Susanna Centlivre was an actress, dramatist, essayist, and poet, known at her age as the ‘Celebrated Mrs. Centlivre’. She survived anti-feminist criticism to become the most prolific playwright. Nothing is known for certain about her birth and early girlhood. Even her date of birth is doubtful. From her dramas, it is conjectured that she knew French, and that she learnt it from a French master privately. One account has her masquerading as a youth and studying at Cambridge University before she came to London as an itinerant actress. Her first husband Mr. Carroll whom she married in her teens died perhaps in a duel. She married the second time one Mr. Joseph Centlivre (in 1707) who was the master cook of Queen Anne. She contracted friendship with many illustrious writers of the age including Farquhar, Steele, Heywood, Mary Pix, Colley Cibber, Nicholas Rowe and the famous actress Anne Oldfield.
She was a prolific writer. She started writing poetry and letters to some imaginary or real George Farquhar and some other persons and published them.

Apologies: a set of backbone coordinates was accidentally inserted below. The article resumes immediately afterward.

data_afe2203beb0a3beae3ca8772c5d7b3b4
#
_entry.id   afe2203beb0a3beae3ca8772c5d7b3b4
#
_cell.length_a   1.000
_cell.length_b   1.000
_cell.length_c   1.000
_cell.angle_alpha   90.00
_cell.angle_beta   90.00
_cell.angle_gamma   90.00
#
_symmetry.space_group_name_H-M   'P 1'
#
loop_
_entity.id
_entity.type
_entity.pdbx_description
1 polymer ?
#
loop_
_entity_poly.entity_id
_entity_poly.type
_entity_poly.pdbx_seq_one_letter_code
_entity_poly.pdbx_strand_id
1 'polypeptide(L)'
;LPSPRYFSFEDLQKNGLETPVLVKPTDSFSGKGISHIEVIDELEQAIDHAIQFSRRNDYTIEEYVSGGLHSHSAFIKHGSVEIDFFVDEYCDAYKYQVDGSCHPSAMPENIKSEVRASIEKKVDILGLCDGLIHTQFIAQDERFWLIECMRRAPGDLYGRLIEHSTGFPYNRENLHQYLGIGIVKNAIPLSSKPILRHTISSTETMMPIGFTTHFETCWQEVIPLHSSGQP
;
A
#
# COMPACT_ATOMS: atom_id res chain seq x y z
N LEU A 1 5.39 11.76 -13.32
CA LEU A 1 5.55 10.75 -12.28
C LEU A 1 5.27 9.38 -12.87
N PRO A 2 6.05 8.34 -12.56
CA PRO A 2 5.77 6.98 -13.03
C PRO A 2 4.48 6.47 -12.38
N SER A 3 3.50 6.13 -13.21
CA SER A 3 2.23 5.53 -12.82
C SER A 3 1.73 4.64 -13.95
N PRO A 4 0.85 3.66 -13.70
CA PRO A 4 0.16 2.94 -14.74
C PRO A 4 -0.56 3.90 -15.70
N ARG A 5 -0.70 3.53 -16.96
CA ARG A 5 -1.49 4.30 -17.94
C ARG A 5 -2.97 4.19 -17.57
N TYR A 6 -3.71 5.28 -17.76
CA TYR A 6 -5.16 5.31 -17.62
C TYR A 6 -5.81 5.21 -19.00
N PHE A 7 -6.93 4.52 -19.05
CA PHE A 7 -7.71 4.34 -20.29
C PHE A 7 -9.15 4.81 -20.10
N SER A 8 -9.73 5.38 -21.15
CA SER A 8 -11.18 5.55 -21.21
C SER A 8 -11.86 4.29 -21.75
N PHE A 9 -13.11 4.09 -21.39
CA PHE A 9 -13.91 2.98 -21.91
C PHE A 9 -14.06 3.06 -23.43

She wrote as many as nineteen plays. Her most famous works are:
1. The Perjured Husband (1700)—a cross between a tragedy and tragicomedy which was performed at Drury Lane.
2. The Stolen Heiress(1702)
3. Love’s Contrivance(1703)
4. The Busie Body (1704), a farcical comedy that became very popular for its admirable but foolish character Marplot.
5. Marplot in Lisbon (1710)—a sequel to The Busie Body did not succeed theatrically.
6. The Gamester (1705).(mainly shows attack the over-weening vices of gambling and card-playing of the upper-class society.)
7. The Wonder: A Woman Keeps a Secret (1714).
8. A Bold Stroke for a Wife (1717).